BEIRUT, LEBANON — Lebanon's parliament is set Friday to rubber-stamp a Syrian-ordained decision to grant its close ally President Emile Lahoud an additional three years in office.
But the move, which has sparked a storm of protest here as well as international disapproval, now faces a formidable challenge from the United Nations Security Council, which was expected Thursday to preempt the Lebanese parliament by approving a resolution effectively giving Syria 30 days to leave Lebanon.
The UN intervention and mounting domestic opposition is rapidly turning the debate over the presidential extension into the most serious crisis in Lebanese-Syrian relations since the end of Lebanon's 1975-1990 civil war.
"This is the greatest miscalculation Syria has made in recent years," says Farid Khazen, professor of politics at the American University of Beirut. "The Syrians thought they could get away with imposing their man on Lebanon, but they failed to realize that the world has changed."
Mr. Lahoud's six-year term was supposed to end in November in accordance with the Lebanese Constitution. But Syria made it known last week that it wanted its ally to remain.
The unusually blatant nature of the decision outraged the mainly Christian opposition and has stunned even Syria's Lebanese allies. It also had the rare effect of uniting the United States and France on a Middle East issue, with the two countries cosponsoring the draft UN Security Council resolution.
Simon Karam, a former Lebanese ambassador to Washington and a member of the Qornet Shehwan opposition group, says that if Lahoud is granted his extension, "the relationship between Lebanon and Syria will turn from the facade coalition that it is now into sheer occupation," he says.
The draft Security Council resolution includes demands that Syria withdraw its estimated 15,000 troops from Lebanon and that all militias to be dismantled, a reference to Lebanon's Hizbullah organization. If the demands are not met within 30 days, "additional measures" could be taken to enforce the resolution, raising the possibility of economic and financial sanctions again Syria and Lebanon.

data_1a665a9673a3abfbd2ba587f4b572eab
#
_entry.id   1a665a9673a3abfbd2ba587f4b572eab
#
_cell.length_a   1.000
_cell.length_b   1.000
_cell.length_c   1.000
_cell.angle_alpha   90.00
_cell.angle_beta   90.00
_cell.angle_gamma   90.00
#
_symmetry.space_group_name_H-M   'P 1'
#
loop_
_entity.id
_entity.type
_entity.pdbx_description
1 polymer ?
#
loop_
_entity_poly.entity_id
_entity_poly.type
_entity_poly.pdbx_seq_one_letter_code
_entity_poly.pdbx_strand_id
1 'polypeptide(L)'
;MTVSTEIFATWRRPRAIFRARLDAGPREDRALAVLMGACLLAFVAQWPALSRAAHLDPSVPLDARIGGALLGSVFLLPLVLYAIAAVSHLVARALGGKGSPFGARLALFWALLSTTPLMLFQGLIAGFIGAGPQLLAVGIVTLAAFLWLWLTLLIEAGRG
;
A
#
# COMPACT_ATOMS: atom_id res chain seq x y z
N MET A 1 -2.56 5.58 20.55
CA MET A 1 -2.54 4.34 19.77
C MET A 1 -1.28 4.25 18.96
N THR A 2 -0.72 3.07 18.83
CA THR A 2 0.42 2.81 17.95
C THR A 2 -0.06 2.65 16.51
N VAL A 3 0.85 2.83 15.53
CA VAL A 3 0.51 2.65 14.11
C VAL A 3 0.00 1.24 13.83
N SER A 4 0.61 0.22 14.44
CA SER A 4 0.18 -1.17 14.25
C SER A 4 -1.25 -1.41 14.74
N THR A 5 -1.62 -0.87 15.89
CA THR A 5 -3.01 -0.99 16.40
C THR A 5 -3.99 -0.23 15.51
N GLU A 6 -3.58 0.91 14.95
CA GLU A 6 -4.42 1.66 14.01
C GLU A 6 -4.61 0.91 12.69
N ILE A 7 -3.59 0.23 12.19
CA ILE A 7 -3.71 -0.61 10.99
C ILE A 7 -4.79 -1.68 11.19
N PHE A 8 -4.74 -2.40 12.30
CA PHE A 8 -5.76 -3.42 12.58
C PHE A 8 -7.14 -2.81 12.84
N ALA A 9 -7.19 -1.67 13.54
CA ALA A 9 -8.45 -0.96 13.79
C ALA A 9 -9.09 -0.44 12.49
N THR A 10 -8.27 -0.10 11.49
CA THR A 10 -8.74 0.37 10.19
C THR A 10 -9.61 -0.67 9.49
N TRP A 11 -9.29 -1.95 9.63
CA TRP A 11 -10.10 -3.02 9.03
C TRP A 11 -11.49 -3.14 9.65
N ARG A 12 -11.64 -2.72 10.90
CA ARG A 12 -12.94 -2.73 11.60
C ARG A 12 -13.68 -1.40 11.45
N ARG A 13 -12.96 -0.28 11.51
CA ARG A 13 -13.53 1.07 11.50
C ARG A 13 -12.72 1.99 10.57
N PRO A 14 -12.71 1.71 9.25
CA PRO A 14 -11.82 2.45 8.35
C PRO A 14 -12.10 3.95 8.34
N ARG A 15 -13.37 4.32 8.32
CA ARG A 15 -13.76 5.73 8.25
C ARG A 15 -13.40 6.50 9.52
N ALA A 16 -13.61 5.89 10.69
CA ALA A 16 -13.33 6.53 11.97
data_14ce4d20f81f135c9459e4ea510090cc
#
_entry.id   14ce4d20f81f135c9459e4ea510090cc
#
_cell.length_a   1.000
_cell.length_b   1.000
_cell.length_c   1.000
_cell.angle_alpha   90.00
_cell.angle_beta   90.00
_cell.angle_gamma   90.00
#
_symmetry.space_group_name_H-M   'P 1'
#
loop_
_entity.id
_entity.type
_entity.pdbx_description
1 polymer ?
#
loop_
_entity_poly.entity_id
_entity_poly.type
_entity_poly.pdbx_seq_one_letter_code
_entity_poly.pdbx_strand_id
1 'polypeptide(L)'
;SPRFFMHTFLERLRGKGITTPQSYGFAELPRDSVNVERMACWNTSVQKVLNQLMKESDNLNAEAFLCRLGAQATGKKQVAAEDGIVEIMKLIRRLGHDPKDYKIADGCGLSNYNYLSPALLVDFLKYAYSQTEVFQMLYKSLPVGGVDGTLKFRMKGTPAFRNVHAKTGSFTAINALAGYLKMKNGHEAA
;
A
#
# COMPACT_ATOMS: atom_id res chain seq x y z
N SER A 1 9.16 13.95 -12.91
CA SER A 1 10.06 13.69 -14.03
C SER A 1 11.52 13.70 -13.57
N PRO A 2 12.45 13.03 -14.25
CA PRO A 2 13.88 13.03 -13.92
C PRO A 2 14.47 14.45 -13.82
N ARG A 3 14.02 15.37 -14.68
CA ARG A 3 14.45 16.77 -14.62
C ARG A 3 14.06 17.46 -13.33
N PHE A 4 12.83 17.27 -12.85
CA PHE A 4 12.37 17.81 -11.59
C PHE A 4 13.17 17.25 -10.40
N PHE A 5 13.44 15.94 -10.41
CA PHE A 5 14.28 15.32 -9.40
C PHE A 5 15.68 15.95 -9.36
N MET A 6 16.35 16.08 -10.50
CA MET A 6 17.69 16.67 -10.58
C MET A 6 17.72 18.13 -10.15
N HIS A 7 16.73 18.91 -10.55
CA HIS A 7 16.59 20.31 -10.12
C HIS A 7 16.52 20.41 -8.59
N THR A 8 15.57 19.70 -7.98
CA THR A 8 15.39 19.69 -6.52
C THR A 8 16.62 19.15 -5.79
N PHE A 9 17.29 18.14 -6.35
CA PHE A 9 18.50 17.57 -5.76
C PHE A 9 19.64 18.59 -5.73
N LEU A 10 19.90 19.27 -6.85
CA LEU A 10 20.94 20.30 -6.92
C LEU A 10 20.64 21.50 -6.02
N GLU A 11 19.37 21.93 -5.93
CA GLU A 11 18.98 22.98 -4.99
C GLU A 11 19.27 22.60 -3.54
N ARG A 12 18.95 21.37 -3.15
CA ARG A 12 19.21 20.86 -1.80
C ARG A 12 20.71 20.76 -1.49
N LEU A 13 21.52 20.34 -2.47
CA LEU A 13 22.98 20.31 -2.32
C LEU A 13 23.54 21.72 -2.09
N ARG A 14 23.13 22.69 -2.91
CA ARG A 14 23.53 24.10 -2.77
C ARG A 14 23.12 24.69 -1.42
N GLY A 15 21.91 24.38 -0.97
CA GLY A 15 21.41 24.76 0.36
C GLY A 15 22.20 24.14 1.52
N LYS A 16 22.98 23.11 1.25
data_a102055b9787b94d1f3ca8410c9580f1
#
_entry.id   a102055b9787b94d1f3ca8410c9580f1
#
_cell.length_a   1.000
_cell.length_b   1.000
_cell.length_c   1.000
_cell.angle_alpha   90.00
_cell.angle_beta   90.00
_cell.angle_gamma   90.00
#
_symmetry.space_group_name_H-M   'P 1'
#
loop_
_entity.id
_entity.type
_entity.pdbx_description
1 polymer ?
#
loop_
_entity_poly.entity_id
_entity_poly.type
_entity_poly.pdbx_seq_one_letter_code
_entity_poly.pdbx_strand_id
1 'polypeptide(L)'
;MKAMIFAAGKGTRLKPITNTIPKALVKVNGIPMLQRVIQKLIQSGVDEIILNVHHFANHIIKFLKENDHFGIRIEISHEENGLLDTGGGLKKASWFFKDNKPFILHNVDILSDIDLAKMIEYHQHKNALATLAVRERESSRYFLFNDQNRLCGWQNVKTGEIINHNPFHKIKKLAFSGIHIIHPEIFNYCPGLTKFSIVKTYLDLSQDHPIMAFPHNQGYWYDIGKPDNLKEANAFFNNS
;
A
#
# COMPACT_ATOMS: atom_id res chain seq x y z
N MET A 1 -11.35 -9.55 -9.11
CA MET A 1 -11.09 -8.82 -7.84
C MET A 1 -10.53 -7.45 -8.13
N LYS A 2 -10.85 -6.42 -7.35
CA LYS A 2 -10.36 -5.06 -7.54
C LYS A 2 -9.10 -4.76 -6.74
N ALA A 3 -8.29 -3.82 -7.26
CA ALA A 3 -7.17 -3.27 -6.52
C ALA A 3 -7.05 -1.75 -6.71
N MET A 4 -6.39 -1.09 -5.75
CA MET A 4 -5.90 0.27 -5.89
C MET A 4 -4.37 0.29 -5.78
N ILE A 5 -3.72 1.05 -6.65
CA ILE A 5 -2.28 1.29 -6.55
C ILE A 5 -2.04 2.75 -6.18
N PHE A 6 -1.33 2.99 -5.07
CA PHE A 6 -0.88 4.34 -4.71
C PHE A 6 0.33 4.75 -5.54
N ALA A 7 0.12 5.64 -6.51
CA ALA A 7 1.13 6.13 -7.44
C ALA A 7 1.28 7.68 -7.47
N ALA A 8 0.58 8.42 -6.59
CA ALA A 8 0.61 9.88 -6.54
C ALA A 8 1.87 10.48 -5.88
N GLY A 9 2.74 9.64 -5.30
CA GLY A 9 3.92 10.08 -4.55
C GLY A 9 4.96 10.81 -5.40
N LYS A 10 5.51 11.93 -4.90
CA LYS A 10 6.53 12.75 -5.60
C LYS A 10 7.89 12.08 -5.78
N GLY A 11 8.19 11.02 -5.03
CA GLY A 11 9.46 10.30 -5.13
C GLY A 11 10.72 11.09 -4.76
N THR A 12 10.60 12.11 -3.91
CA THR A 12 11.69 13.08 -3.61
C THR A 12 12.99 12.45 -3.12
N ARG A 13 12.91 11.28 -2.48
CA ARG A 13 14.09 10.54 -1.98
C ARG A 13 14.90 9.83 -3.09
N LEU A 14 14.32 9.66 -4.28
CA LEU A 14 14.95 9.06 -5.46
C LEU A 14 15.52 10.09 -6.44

Damascus already faces strong pressure from the US for its support of Palestinian and Lebanese organizations designated in Washington as terrorist groups, as well as its alleged pursuit of weapons of mass destruction and its opposition to the US role in Iraq.
But Michael Young, a Lebanese political commentator, says that Syria's backing for Lahoud shows it prefers the status quo.
"It's a simple rule with the Syrians. They are not comfortable with change, especially when they feel under pressure," Mr. Young says.
But domestic opposition to Lahoud's presidential extension is gaining momentum. The influential Maronite church issued a withering indictment on Wednesday of Syria's interference in Lebanese affairs, saying Damascus treats Lebanon as if it were a "Syrian province."
"Syria gives orders, appoints leaders, organizes parliamentary and other elections, brings in whoever it wants and drops whoever it wants, and interferes in all aspects of life: in the administration, the judiciary, the economy and particularly politics, through its representatives here and their aides," the statement said.
The crisis has left Syria's allies struggling to justify publicly why the president should be granted a further term in office.
"It is our choice that the president remain because the situation in the region is unstable and change at this time is not beneficial," says Qassem Qanso, a minister of state, the head of the Lebanese branch of the Baath Party, and one of Syria's closest allies.
But amending the Lebanese constitution to grant Lahoud an extra three years in office requires two-thirds of parliament to vote in favor of the measure.
The key to the vote resides with Lebanon's redoubtable prime minister, Rafik Hariri, a billionaire businessman who has steered the country through its post-civil war reconstruction phase. Mr. Hariri, who heads the largest parliamentary bloc, is a bitter rival of the president.
Hariri had indicated he would resign if Lahoud stayed on as president. But he appeared to change his mind after meeting with Gen. Rustum Ghazali, the head of Syrian military intelligence in Lebanon, who plays the role of Syrian proconsul here. Hariri subsequently told his bloc to vote as they please before heading to his holiday home in Sardinia for a short break.
Analysts say that the prospect of another three years of political and economic paralysis between Hariri and Lahoud spells disaster for the country. "We've had no political life and economic life has been blocked," Young says. "And all the Syrians can do is perpetuate this."